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Plenty of chefs and restaurateurs have close ties to the Michelin organization, but it's not as though Ducasse's ties to Michelin have prevented his European restaurants from losing Michelin stars and otherwise getting raked over the coals. There are far less deserving chefs, who have fewer ties to Michelin than Ducasse, who maintain three-star ratings in years when Ducasse restaurants get demoted to two.

. . . .

This was largely my reaction to the comment that Ducasse has close ties to Michelin, although the last sentence is more than a bit subjective.

Ducasse knows food and he knows restaurants. No one is infalible, of course. Still he knew exactly what he was doing when he had Delouvrier take over the kitchen. He may have thought it was a great idea, he may have thought it was a gamble or he may have thought it was the best option at the moment which may have been akin to making an educated bet. Somewhere along the way he had to decide it wasn't working out as he thought it would or as he hoped it would. I don't know if you can blame it all on Bruni, Michelin or any one person or organization, but as Ducasse himself was not there, he had to be getting this sense from the reactions of others. He may even have been getting this sense from those in the restaurant including Dulouvrier himself. Speculation has its fascination, but it's not getting us closer to the truth.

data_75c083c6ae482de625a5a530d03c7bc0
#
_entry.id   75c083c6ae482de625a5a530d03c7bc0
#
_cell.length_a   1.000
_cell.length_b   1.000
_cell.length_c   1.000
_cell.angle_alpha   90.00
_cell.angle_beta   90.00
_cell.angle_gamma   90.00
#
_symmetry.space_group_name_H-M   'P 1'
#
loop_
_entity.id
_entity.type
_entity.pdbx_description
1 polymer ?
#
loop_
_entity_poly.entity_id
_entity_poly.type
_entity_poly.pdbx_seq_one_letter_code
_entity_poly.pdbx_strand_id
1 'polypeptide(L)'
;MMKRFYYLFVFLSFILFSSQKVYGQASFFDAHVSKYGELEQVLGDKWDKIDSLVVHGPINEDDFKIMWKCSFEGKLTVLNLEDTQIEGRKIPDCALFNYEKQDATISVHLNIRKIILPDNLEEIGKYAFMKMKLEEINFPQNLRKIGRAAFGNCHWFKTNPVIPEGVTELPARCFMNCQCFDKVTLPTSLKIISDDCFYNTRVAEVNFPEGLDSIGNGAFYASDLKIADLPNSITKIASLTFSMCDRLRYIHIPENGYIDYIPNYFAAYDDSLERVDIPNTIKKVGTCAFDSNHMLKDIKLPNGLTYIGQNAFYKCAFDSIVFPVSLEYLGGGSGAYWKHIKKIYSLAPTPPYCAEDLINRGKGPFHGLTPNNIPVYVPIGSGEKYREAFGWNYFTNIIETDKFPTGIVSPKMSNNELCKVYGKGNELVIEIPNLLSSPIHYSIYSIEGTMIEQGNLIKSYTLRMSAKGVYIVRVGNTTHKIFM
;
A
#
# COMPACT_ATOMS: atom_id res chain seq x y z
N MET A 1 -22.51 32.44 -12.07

Surely Fat Guy is not the only one who's noticed that the press release and the Florence Fabricant article, based on interviews with Ducasse who must have had some say in what went into the press relase, don't jibe. Indications are that the truth is often lost even to those who know all the facts.